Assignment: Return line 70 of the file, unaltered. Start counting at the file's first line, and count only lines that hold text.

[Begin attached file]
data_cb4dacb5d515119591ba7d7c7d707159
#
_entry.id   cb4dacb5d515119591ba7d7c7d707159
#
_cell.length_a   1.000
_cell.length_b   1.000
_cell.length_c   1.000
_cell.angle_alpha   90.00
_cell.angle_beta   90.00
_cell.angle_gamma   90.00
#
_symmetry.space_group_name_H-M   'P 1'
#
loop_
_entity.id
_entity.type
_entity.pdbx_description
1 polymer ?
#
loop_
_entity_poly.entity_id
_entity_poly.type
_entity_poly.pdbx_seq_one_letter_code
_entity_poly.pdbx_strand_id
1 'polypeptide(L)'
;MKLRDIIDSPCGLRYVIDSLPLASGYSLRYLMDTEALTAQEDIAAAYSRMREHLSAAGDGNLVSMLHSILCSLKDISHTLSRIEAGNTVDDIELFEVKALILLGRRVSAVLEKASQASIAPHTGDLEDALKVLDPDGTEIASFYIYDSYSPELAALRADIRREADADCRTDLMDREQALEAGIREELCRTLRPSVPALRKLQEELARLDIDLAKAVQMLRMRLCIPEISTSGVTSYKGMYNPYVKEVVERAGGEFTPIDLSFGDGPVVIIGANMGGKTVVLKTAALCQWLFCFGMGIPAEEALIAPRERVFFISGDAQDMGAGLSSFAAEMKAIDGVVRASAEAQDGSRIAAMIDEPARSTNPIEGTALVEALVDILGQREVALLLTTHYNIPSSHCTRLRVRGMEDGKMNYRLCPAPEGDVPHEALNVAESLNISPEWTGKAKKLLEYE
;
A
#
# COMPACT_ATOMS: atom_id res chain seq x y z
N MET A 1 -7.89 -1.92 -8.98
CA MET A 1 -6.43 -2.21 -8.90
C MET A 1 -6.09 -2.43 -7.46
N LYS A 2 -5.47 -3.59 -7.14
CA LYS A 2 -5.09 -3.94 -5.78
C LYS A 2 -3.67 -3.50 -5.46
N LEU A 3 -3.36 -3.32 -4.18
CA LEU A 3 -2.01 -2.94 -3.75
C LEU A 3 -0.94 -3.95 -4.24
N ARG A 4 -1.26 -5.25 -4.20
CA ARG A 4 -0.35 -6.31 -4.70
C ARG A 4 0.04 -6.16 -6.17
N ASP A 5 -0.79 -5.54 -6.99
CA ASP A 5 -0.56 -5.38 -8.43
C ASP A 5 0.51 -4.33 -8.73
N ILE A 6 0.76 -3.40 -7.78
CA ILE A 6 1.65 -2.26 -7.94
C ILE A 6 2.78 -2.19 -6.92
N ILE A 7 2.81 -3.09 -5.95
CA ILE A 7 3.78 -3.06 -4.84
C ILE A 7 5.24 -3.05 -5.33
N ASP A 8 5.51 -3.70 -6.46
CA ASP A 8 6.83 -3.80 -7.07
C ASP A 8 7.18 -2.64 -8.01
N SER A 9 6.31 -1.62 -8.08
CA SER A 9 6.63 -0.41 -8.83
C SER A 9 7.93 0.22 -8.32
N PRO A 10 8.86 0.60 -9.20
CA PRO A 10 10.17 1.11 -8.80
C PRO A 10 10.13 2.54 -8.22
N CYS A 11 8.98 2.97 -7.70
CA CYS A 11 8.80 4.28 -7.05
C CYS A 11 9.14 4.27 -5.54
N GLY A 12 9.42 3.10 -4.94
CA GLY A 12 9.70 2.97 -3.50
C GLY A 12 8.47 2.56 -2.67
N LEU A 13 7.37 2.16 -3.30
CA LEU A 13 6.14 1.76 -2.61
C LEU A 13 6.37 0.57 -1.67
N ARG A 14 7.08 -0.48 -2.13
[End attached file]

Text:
N ARG A 14 7.08 -0.48 -2.13